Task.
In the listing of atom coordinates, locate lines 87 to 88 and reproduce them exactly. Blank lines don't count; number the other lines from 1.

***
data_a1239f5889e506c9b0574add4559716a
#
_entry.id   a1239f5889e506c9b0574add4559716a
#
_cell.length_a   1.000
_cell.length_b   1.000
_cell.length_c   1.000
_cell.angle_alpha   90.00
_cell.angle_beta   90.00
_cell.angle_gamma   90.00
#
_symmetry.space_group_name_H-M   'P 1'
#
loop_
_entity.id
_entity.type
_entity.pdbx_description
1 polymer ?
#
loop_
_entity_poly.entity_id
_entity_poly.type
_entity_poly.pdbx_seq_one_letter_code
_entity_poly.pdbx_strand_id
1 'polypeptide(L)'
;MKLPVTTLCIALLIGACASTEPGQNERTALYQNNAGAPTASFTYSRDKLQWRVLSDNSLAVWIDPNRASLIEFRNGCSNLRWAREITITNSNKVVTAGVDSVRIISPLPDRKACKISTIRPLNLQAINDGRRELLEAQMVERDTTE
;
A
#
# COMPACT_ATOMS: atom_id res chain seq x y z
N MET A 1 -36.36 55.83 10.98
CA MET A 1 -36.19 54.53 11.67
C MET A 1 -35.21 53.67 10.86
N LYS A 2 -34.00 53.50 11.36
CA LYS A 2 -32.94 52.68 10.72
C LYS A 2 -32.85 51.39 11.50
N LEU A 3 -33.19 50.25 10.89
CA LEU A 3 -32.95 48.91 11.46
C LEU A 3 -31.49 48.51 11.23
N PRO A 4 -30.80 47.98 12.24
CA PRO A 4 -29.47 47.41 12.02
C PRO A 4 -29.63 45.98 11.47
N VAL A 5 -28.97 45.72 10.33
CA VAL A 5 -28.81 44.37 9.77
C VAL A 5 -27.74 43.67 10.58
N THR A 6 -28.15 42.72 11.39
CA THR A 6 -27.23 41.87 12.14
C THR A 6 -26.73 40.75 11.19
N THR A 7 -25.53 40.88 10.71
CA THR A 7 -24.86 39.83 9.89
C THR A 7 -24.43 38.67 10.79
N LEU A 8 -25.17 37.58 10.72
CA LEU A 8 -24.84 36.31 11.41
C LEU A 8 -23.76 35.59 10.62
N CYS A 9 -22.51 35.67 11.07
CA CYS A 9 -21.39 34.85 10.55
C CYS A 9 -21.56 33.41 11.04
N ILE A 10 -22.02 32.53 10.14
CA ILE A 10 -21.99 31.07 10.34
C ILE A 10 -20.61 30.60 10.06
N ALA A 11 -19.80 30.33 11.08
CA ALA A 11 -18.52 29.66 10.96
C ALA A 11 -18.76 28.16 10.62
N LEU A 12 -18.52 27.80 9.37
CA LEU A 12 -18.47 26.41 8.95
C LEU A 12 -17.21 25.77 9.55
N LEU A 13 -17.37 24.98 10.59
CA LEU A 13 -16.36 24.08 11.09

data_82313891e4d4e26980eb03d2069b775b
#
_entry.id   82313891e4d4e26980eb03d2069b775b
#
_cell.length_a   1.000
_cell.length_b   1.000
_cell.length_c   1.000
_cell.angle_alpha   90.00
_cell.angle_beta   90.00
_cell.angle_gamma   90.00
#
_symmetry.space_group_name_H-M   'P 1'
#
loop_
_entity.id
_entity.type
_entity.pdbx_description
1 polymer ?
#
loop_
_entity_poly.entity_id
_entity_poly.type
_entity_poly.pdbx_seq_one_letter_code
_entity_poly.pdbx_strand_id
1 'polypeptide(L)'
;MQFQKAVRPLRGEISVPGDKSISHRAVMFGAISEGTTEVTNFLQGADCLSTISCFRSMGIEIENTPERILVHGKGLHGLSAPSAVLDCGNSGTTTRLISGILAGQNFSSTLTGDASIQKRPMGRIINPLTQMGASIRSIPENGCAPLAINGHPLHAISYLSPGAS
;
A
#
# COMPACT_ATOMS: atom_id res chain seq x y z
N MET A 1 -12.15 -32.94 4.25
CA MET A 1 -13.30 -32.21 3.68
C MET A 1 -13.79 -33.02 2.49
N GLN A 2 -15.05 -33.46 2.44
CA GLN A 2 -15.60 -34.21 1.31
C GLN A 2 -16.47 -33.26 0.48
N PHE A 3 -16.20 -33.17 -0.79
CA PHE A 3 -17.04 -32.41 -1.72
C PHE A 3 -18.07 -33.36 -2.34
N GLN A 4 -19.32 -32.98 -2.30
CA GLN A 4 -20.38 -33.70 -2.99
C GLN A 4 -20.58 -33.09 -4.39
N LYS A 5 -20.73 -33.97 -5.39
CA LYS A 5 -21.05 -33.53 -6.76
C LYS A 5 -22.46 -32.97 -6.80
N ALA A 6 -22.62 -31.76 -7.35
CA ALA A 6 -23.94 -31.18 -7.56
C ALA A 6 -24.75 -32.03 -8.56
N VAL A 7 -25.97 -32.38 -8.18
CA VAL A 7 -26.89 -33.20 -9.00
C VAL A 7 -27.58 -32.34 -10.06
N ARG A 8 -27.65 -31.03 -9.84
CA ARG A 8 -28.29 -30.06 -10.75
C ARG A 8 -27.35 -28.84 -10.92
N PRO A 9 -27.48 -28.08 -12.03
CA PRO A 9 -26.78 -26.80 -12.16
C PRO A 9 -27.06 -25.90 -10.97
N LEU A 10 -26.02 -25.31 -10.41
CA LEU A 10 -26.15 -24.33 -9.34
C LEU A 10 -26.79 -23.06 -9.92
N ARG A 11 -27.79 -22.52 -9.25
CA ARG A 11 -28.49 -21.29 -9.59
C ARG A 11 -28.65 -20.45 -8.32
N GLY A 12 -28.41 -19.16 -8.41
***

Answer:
#
loop_